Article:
Germany's Westdeutsche Landesbank Girozentrale plans a major push into the U.S. securities business next year.
H. Juergen Schlichting, WestLB's managing director and its chief executive for North America, said in an interview that the aim was to increase trading, distribution, and underwriting in the United States.
The New York-based executive said the U.S. plan was part of a worldwide expansion and diversification for WestLB to help it meet increased competition from U.S. banks.
Transformation Under Way
Over the past few years, WestLB has moved to transform itself from a German regional bank into a worldwide participant in wholesale banking markets.
"The competitive environment in the U.S. will strengthen as the banking industry consolidates and U.S. banks become better capitalized," Mr. Schlichting said.
WestLB joins other highly rated European institutions that have expanded their securities operations in the United States.
Trying to Keep Ahead
These include Switzerland's three big banks - Swiss Bank Corp., Union Bank of Switzerland, and Credit Suisse - as well as some German and French banks.
Deutsche Bank, Germany's biggest, beefed up its investment banking activities here earlier this year.
"We're not trying to emulate others, and we don't expect to outrun and outgun everyone else," Mr. Schlichting said. "But we will try to stay a little bit ahead of the pack."
With $149 billion in assets, Dusseldorf-based WestLB ranked 34th among the world's banks at yearend.
The bank has more than tripled its onshore and offshore U.S. assets. over the last five years, to more than S, 10 billion.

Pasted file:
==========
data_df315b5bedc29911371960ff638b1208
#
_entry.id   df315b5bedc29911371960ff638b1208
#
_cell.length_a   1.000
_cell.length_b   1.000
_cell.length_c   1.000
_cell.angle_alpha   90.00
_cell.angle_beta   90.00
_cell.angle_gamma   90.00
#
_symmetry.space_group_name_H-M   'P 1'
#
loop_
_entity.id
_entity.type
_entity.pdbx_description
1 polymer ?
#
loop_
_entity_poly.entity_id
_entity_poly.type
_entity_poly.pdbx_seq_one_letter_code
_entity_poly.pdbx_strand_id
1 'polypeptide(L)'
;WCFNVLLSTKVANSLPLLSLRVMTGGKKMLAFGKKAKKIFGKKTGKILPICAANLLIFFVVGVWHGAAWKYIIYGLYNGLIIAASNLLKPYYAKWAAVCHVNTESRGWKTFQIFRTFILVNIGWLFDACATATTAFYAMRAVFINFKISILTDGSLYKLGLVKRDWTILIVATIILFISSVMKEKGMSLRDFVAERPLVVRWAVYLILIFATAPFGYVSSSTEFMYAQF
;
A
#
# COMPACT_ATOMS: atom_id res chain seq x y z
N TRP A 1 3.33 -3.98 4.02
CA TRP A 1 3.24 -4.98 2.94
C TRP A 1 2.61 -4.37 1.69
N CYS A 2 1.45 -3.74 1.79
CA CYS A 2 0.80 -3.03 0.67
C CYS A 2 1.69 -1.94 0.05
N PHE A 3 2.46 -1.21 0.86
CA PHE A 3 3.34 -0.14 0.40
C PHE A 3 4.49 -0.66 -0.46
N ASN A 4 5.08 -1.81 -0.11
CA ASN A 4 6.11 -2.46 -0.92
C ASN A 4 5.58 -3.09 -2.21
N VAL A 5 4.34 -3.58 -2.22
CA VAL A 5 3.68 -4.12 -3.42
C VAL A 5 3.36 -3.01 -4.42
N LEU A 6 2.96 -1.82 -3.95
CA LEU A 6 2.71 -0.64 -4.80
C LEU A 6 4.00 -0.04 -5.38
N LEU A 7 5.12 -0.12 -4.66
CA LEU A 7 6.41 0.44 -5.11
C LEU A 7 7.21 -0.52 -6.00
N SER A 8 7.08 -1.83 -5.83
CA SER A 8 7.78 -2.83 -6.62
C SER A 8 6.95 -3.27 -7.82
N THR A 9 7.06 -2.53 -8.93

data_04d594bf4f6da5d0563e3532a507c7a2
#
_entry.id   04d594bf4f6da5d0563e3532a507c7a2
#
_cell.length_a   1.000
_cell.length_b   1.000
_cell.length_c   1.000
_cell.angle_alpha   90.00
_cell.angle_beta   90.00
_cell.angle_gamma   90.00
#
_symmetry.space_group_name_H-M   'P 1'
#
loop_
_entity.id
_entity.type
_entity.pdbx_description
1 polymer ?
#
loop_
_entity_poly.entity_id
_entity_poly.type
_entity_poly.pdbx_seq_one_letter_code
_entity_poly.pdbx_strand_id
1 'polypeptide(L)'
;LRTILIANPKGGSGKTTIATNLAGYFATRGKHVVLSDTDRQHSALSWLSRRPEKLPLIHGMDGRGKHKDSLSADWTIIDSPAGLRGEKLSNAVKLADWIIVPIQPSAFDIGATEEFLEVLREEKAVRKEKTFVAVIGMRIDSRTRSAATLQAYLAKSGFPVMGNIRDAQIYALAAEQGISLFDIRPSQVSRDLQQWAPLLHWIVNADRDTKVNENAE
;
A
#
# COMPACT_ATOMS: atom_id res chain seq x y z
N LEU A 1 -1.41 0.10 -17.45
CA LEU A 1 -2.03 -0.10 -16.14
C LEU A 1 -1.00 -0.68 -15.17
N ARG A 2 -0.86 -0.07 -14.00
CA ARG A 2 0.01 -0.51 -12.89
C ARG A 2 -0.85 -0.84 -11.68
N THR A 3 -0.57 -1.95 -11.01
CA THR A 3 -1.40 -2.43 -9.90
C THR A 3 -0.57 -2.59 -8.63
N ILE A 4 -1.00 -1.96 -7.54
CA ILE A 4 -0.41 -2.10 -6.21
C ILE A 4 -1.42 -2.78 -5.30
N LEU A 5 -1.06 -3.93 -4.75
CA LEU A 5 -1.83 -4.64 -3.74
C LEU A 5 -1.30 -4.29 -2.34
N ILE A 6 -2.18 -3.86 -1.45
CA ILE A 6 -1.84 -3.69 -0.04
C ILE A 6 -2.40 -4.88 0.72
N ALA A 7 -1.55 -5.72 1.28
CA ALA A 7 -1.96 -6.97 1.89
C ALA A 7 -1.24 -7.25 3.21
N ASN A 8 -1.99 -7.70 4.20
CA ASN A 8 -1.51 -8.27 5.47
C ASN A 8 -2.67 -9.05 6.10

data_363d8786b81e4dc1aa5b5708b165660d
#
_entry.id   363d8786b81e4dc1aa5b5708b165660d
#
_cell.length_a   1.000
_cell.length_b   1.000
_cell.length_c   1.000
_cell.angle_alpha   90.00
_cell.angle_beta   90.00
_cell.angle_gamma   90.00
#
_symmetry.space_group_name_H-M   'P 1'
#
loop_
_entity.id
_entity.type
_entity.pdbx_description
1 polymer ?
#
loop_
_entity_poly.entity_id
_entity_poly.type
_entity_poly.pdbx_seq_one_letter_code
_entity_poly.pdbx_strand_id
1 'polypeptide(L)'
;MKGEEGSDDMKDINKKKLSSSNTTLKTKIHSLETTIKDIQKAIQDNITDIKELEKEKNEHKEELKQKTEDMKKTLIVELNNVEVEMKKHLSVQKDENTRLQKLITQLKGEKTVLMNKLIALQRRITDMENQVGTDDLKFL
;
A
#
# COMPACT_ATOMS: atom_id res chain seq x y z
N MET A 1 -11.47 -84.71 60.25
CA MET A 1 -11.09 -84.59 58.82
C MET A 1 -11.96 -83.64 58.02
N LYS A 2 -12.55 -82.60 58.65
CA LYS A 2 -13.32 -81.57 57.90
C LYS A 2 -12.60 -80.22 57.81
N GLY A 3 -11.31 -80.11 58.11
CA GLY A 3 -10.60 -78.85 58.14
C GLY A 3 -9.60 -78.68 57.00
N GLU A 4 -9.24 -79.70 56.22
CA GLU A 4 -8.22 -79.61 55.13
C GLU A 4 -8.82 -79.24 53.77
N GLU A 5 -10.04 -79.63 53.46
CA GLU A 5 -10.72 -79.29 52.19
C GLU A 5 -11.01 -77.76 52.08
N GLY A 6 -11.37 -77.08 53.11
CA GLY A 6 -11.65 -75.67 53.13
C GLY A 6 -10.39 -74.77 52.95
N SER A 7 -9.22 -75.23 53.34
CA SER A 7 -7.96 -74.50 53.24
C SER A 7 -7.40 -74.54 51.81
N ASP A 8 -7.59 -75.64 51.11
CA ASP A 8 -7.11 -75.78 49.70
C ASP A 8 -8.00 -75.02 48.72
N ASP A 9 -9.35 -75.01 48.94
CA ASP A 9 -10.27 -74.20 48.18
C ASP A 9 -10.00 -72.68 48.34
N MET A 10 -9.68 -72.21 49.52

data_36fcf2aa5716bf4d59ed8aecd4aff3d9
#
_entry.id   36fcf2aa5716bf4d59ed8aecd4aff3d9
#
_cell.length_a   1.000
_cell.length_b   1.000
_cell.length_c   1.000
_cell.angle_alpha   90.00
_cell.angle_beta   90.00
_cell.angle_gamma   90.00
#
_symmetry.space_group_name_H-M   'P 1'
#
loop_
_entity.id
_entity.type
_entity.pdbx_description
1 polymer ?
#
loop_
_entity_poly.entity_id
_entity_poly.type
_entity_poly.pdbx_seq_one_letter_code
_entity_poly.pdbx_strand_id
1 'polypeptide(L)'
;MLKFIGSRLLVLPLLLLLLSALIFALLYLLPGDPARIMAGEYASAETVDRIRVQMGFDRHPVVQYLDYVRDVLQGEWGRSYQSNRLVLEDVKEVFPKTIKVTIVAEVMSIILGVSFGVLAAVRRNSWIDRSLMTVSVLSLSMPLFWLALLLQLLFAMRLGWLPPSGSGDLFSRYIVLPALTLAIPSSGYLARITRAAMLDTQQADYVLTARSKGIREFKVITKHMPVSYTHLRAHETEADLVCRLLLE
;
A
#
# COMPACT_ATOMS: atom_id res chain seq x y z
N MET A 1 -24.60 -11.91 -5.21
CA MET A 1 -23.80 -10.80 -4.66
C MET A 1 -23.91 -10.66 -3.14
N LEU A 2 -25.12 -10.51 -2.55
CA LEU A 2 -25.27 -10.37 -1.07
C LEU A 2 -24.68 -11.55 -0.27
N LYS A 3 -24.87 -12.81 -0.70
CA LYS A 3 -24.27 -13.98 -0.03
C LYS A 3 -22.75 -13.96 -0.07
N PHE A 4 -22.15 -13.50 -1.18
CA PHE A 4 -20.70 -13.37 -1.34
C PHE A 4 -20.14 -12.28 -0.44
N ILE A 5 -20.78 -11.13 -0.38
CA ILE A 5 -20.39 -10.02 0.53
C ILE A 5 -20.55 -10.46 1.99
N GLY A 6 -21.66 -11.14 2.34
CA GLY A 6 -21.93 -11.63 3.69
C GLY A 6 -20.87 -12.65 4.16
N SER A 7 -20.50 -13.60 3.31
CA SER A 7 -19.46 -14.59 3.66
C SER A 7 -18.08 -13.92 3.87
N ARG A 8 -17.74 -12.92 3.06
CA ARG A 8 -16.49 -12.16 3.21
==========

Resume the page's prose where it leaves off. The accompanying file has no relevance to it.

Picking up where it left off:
Mr. Schlichting said the securities buildup in the United States would help the bank avoid the cyclical ups and downs of earnings from lending.
Infusion of Capital
The activities will be conducted through RWS Securities Inc., the bank's U.S. securities company.
As part of the buildup, WestLB plans to pump additional capital into RWS, which in January will be given a new name identifying it more closely with WestLB.
Securities-related activities will also be used to cross-sell commercial banking services.
"We intend to make our balance sheet available for more than one purpose, and we don't think our clients are averse to that," Mr. Schlichting said.
"In fact, we think most of them probably appreciate getting comprehensive service from one source and not having to run back and forth between Wall Street and Park Avenue."
Other German bankers said they were not surprised by WestLB's plans, noting that the bank had been steadily increasing its industrial investments and securities dealings in Europe.
Last week WestLB, together with Sudwestdeutsche Landesbank, acquired the remaining 50% they did not already own in the London-based merchant bank Chartered WestLB Ltd.
But observers questioned whether WestLB's ambitions might not be outstripping its resources.
"You have to ask yourself how thoroughly they've analyzed the difficulties they might run into and whether or not they have enough backup for their growth," said one German banker.